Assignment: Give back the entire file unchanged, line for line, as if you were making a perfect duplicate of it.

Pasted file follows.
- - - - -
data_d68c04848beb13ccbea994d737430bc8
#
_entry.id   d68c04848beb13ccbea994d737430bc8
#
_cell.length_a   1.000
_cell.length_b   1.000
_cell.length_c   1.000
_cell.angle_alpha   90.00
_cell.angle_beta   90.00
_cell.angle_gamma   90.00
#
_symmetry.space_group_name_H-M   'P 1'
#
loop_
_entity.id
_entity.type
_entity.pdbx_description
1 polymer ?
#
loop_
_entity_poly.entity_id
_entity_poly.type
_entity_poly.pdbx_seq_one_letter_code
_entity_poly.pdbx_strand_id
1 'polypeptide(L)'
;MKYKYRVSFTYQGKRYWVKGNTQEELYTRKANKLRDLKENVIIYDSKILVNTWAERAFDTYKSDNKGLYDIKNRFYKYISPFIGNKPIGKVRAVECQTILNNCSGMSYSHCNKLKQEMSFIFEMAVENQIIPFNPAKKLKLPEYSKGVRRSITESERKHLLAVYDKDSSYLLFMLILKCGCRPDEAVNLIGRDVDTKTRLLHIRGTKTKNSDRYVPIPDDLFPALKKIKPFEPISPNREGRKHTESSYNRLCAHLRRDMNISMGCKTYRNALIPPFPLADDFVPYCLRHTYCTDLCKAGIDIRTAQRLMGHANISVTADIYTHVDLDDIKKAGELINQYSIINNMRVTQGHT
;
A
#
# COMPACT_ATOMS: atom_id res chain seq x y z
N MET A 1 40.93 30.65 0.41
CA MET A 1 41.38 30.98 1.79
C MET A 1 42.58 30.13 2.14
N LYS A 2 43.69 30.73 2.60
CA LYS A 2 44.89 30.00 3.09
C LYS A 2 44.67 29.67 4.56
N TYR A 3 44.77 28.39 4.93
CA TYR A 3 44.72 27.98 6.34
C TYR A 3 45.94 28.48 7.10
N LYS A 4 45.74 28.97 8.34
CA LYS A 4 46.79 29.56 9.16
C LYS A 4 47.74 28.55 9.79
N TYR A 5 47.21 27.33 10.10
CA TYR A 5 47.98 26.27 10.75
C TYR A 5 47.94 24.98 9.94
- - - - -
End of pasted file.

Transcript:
data_d68c04848beb13ccbea994d737430bc8
#
_entry.id   d68c04848beb13ccbea994d737430bc8
#
_cell.length_a   1.000
_cell.length_b   1.000
_cell.length_c   1.000
_cell.angle_alpha   90.00
_cell.angle_beta   90.00
_cell.angle_gamma   90.00
#
_symmetry.space_group_name_H-M   'P 1'
#
loop_
_entity.id
_entity.type
_entity.pdbx_description
1 polymer ?
#
loop_
_entity_poly.entity_id
_entity_poly.type
_entity_poly.pdbx_seq_one_letter_code
_entity_poly.pdbx_strand_id
1 'polypeptide(L)'
;MKYKYRVSFTYQGKRYWVKGNTQEELYTRKANKLRDLKENVIIYDSKILVNTWAERAFDTYKSDNKGLYDIKNRFYKYISPFIGNKPIGKVRAVECQTILNNCSGMSYSHCNKLKQEMSFIFEMAVENQIIPFNPAKKLKLPEYSKGVRRSITESERKHLLAVYDKDSSYLLFMLILKCGCRPDEAVNLIGRDVDTKTRLLHIRGTKTKNSDRYVPIPDDLFPALKKIKPFEPISPNREGRKHTESSYNRLCAHLRRDMNISMGCKTYRNALIPPFPLADDFVPYCLRHTYCTDLCKAGIDIRTAQRLMGHANISVTADIYTHVDLDDIKKAGELINQYSIINNMRVTQGHT
;
A
#
# COMPACT_ATOMS: atom_id res chain seq x y z
N MET A 1 40.93 30.65 0.41
CA MET A 1 41.38 30.98 1.79
C MET A 1 42.58 30.13 2.14
N LYS A 2 43.69 30.73 2.60
CA LYS A 2 44.89 30.00 3.09
C LYS A 2 44.67 29.67 4.56
N TYR A 3 44.77 28.39 4.93
CA TYR A 3 44.72 27.98 6.34
C TYR A 3 45.94 28.48 7.10
N LYS A 4 45.74 28.97 8.34
CA LYS A 4 46.79 29.56 9.16
C LYS A 4 47.74 28.55 9.79
N TYR A 5 47.21 27.33 10.10
CA TYR A 5 47.98 26.27 10.75
C TYR A 5 47.94 24.98 9.94